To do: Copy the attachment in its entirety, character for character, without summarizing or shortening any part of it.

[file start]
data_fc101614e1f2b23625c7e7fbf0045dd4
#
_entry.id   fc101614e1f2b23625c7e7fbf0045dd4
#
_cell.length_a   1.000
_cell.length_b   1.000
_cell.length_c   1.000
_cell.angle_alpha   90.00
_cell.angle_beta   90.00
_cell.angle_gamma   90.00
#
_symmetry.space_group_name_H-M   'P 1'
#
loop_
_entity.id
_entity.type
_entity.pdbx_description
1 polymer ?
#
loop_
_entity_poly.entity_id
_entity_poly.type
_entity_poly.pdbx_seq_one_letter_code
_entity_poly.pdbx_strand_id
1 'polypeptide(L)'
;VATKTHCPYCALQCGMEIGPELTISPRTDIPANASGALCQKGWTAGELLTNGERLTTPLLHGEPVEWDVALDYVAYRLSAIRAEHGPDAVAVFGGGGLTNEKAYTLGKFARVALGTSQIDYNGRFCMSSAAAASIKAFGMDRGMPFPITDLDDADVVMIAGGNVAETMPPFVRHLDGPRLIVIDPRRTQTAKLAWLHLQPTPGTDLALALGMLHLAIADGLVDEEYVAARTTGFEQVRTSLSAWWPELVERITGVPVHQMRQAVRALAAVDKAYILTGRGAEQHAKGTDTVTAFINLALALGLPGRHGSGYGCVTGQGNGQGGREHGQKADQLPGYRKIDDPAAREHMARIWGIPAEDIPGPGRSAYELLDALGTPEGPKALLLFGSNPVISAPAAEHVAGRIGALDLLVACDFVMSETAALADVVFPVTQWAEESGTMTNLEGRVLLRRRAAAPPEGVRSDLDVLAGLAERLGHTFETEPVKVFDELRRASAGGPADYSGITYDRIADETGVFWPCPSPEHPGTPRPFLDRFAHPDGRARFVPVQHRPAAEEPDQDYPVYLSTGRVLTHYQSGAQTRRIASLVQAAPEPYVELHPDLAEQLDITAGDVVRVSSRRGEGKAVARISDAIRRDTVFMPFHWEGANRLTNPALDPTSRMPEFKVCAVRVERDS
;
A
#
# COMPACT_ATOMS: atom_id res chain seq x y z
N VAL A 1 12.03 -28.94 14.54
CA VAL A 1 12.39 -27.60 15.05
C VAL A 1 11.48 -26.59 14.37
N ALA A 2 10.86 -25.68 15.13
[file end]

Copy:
data_fc101614e1f2b23625c7e7fbf0045dd4
#
_entry.id   fc101614e1f2b23625c7e7fbf0045dd4
#
_cell.length_a   1.000
_cell.length_b   1.000
_cell.length_c   1.000
_cell.angle_alpha   90.00
_cell.angle_beta   90.00
_cell.angle_gamma   90.00
#
_symmetry.space_group_name_H-M   'P 1'
#
loop_
_entity.id
_entity.type
_entity.pdbx_description
1 polymer ?
#
loop_
_entity_poly.entity_id
_entity_poly.type
_entity_poly.pdbx_seq_one_letter_code
_entity_poly.pdbx_strand_id
1 'polypeptide(L)'
;VATKTHCPYCALQCGMEIGPELTISPRTDIPANASGALCQKGWTAGELLTNGERLTTPLLHGEPVEWDVALDYVAYRLSAIRAEHGPDAVAVFGGGGLTNEKAYTLGKFARVALGTSQIDYNGRFCMSSAAAASIKAFGMDRGMPFPITDLDDADVVMIAGGNVAETMPPFVRHLDGPRLIVIDPRRTQTAKLAWLHLQPTPGTDLALALGMLHLAIADGLVDEEYVAARTTGFEQVRTSLSAWWPELVERITGVPVHQMRQAVRALAAVDKAYILTGRGAEQHAKGTDTVTAFINLALALGLPGRHGSGYGCVTGQGNGQGGREHGQKADQLPGYRKIDDPAAREHMARIWGIPAEDIPGPGRSAYELLDALGTPEGPKALLLFGSNPVISAPAAEHVAGRIGALDLLVACDFVMSETAALADVVFPVTQWAEESGTMTNLEGRVLLRRRAAAPPEGVRSDLDVLAGLAERLGHTFETEPVKVFDELRRASAGGPADYSGITYDRIADETGVFWPCPSPEHPGTPRPFLDRFAHPDGRARFVPVQHRPAAEEPDQDYPVYLSTGRVLTHYQSGAQTRRIASLVQAAPEPYVELHPDLAEQLDITAGDVVRVSSRRGEGKAVARISDAIRRDTVFMPFHWEGANRLTNPALDPTSRMPEFKVCAVRVERDS
;
A
#
# COMPACT_ATOMS: atom_id res chain seq x y z
N VAL A 1 12.03 -28.94 14.54
CA VAL A 1 12.39 -27.60 15.05
C VAL A 1 11.48 -26.59 14.37
N ALA A 2 10.86 -25.68 15.13